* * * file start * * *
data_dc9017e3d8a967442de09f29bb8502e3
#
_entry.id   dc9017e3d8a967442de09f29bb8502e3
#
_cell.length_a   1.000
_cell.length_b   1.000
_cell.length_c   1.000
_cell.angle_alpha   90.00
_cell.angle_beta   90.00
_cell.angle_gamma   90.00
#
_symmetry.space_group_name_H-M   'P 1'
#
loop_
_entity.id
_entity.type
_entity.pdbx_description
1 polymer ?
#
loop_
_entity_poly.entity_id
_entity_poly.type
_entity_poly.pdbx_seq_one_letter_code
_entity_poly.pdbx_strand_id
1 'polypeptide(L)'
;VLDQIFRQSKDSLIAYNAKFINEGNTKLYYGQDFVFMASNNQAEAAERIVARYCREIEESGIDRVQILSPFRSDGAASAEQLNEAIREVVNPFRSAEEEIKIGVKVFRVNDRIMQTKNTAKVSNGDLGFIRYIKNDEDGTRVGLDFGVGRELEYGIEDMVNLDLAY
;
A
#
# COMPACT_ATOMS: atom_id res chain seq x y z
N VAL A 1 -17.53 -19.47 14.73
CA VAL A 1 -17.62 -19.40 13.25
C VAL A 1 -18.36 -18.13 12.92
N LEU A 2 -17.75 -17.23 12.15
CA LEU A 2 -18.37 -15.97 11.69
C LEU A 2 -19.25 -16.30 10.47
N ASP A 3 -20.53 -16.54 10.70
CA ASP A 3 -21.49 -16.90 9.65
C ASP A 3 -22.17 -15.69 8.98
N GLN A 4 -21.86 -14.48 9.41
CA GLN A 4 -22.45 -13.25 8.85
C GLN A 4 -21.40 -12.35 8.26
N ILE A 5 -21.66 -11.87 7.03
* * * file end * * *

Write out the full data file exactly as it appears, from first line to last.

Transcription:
data_dc9017e3d8a967442de09f29bb8502e3
#
_entry.id   dc9017e3d8a967442de09f29bb8502e3
#
_cell.length_a   1.000
_cell.length_b   1.000
_cell.length_c   1.000
_cell.angle_alpha   90.00
_cell.angle_beta   90.00
_cell.angle_gamma   90.00
#
_symmetry.space_group_name_H-M   'P 1'
#
loop_
_entity.id
_entity.type
_entity.pdbx_description
1 polymer ?
#
loop_
_entity_poly.entity_id
_entity_poly.type
_entity_poly.pdbx_seq_one_letter_code
_entity_poly.pdbx_strand_id
1 'polypeptide(L)'
;VLDQIFRQSKDSLIAYNAKFINEGNTKLYYGQDFVFMASNNQAEAAERIVARYCREIEESGIDRVQILSPFRSDGAASAEQLNEAIREVVNPFRSAEEEIKIGVKVFRVNDRIMQTKNTAKVSNGDLGFIRYIKNDEDGTRVGLDFGVGRELEYGIEDMVNLDLAY
;
A
#
# COMPACT_ATOMS: atom_id res chain seq x y z
N VAL A 1 -17.53 -19.47 14.73
CA VAL A 1 -17.62 -19.40 13.25
C VAL A 1 -18.36 -18.13 12.92
N LEU A 2 -17.75 -17.23 12.15
CA LEU A 2 -18.37 -15.97 11.69
C LEU A 2 -19.25 -16.30 10.47
N ASP A 3 -20.53 -16.54 10.70
CA ASP A 3 -21.49 -16.90 9.65
C ASP A 3 -22.17 -15.69 8.98
N GLN A 4 -21.86 -14.48 9.41
CA GLN A 4 -22.45 -13.25 8.85
C GLN A 4 -21.40 -12.35 8.26
N ILE A 5 -21.66 -11.87 7.03